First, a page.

Sunday, November 8, 2009

Solar incentives drop as cells get raised on roofs

The popularity and demand for solar panels has increased as the price for their installment has dropped substantially. Another aspect of this spike in solar cell sales is the high rebate for the electricity produced by the cells. But because of this high spike in sales the cities and even countries such as Australia have placed cuts in the rebates. These cuts have received some argument because these cuts reduce the rebate by 50%. Cities such as Austin are behind the movement toward reducing the rebate.

The cut I find is logical as proposed. The rebate was used to give incentive to develop solar energies and replace polluting plants and hazardous emissions. As solar sales go up why should the rebate remain the same. The rebate is still in place-though at a lower level, and the people receiving the rebate are still receiving "free" energy. over time they are still benefiting from both. If the rebate were to stay at the current level the city would have to recover this money in some other program-maybe tax increases, which would mean a pretty vicious circle of people paying taxes to the city then the city paying the rebate to those with solar cell. In the end those without solar cells would be paying those with them. This would drive those without cells to install them then the whole system would be useless. The reduction is necessary in my opinion.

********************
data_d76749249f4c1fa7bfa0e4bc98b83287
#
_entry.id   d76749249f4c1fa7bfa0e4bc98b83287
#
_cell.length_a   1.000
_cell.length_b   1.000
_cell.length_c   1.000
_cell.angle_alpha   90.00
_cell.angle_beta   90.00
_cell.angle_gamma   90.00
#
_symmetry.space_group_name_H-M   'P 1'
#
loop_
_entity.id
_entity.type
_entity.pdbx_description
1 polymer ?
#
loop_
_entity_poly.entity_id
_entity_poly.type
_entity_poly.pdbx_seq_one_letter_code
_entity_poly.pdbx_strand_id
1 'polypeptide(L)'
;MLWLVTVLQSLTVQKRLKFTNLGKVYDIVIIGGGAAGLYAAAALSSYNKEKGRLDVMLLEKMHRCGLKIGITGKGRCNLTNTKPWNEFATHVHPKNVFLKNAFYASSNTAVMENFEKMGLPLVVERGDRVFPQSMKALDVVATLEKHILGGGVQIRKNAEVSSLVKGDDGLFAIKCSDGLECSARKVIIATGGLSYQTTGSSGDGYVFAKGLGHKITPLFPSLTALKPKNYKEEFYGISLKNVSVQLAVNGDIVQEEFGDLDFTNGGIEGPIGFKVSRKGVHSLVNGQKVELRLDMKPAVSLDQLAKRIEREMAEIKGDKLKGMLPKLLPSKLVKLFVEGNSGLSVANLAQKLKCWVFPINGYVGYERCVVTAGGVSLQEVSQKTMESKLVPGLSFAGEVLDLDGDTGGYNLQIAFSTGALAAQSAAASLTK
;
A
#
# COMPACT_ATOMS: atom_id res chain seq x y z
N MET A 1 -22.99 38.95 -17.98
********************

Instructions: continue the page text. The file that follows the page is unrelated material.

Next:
1 comment:

Orbi Dayrit said...

I do not think that the slashed rebates will decrease the demand for solar panels as much. I think the incentives will be placed more on the consumer knowing they are “saving the environment”. The point of the incentive is to raise the demand for these panels. Once demand increases, incentives and rebates almost always go down. This way, people are not just buying the panels to jump through the loop holes for money purposes, but for the good sake of energy. If we do keep incentives up, the whole market for solar panels will fail, seeing as the companies that dish out high rebates will basically be slashing their own profits. As for the government incentives, I believe they should also be reduced or become a onetime credit.